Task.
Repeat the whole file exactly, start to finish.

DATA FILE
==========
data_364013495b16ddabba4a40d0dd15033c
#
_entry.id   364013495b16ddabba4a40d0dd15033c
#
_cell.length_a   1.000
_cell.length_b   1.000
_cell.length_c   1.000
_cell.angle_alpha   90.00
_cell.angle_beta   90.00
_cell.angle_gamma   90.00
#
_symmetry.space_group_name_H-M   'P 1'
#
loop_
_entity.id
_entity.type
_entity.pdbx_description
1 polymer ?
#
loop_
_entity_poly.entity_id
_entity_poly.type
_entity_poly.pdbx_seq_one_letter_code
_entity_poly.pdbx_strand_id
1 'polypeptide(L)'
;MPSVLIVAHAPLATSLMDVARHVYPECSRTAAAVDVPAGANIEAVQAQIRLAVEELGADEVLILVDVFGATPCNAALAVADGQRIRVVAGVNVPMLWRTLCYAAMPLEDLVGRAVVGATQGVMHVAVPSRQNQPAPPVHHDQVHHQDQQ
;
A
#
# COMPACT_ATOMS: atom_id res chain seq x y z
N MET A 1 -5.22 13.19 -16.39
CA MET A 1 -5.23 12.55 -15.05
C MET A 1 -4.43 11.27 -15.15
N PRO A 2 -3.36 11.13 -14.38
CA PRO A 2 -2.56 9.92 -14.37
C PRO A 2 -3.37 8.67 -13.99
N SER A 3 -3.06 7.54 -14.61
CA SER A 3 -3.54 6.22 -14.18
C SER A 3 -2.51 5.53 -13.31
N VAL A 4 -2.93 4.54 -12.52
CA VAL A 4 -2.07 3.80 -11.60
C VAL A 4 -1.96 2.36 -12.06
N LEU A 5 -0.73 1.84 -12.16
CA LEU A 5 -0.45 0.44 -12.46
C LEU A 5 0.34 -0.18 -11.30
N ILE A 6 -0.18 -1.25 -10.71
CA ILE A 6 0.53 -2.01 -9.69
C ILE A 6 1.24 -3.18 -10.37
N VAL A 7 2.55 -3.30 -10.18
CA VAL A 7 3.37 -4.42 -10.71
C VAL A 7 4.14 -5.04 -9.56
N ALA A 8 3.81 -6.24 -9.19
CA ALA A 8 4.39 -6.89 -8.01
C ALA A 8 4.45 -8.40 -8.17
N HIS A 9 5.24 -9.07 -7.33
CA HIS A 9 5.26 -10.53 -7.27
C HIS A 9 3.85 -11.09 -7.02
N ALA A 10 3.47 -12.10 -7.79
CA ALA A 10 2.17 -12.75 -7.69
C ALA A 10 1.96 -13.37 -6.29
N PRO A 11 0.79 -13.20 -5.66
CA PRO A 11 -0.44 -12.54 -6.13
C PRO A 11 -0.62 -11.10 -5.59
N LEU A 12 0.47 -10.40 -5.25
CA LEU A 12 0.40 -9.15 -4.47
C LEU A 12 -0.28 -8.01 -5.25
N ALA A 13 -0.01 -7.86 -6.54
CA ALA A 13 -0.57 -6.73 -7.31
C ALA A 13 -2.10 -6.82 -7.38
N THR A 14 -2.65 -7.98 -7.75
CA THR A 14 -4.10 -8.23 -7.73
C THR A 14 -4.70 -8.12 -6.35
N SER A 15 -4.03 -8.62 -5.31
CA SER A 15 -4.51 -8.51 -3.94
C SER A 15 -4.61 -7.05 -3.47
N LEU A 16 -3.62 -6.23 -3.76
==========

data_364013495b16ddabba4a40d0dd15033c
#
_entry.id   364013495b16ddabba4a40d0dd15033c
#
_cell.length_a   1.000
_cell.length_b   1.000
_cell.length_c   1.000
_cell.angle_alpha   90.00
_cell.angle_beta   90.00
_cell.angle_gamma   90.00
#
_symmetry.space_group_name_H-M   'P 1'
#
loop_
_entity.id
_entity.type
_entity.pdbx_description
1 polymer ?
#
loop_
_entity_poly.entity_id
_entity_poly.type
_entity_poly.pdbx_seq_one_letter_code
_entity_poly.pdbx_strand_id
1 'polypeptide(L)'
;MPSVLIVAHAPLATSLMDVARHVYPECSRTAAAVDVPAGANIEAVQAQIRLAVEELGADEVLILVDVFGATPCNAALAVADGQRIRVVAGVNVPMLWRTLCYAAMPLEDLVGRAVVGATQGVMHVAVPSRQNQPAPPVHHDQVHHQDQQ
;
A
#
# COMPACT_ATOMS: atom_id res chain seq x y z
N MET A 1 -5.22 13.19 -16.39
CA MET A 1 -5.23 12.55 -15.05
C MET A 1 -4.43 11.27 -15.15
N PRO A 2 -3.36 11.13 -14.38
CA PRO A 2 -2.56 9.92 -14.37
C PRO A 2 -3.37 8.67 -13.99
N SER A 3 -3.06 7.54 -14.61
CA SER A 3 -3.54 6.22 -14.18
C SER A 3 -2.51 5.53 -13.31
N VAL A 4 -2.93 4.54 -12.52
CA VAL A 4 -2.07 3.80 -11.60
C VAL A 4 -1.96 2.36 -12.06
N LEU A 5 -0.73 1.84 -12.16
CA LEU A 5 -0.45 0.44 -12.46
C LEU A 5 0.34 -0.18 -11.30
N ILE A 6 -0.18 -1.25 -10.71
CA ILE A 6 0.53 -2.01 -9.69
C ILE A 6 1.24 -3.18 -10.37
N VAL A 7 2.55 -3.30 -10.18
CA VAL A 7 3.37 -4.42 -10.71
C VAL A 7 4.14 -5.04 -9.56
N ALA A 8 3.81 -6.24 -9.19
CA ALA A 8 4.39 -6.89 -8.01
C ALA A 8 4.45 -8.40 -8.17
N HIS A 9 5.24 -9.07 -7.33
CA HIS A 9 5.26 -10.53 -7.27
C HIS A 9 3.85 -11.09 -7.02
N ALA A 10 3.47 -12.10 -7.79
CA ALA A 10 2.17 -12.75 -7.69
C ALA A 10 1.96 -13.37 -6.29
N PRO A 11 0.79 -13.20 -5.66
CA PRO A 11 -0.44 -12.54 -6.13
C PRO A 11 -0.62 -11.10 -5.59
N LEU A 12 0.47 -10.40 -5.25
CA LEU A 12 0.40 -9.15 -4.47
C LEU A 12 -0.28 -8.01 -5.25
N ALA A 13 -0.01 -7.86 -6.54
CA ALA A 13 -0.57 -6.73 -7.31
C ALA A 13 -2.10 -6.82 -7.38
N THR A 14 -2.65 -7.98 -7.75
CA THR A 14 -4.10 -8.23 -7.73
C THR A 14 -4.70 -8.12 -6.35
N SER A 15 -4.03 -8.62 -5.31
CA SER A 15 -4.51 -8.51 -3.94
C SER A 15 -4.61 -7.05 -3.47
N LEU A 16 -3.62 -6.23 -3.76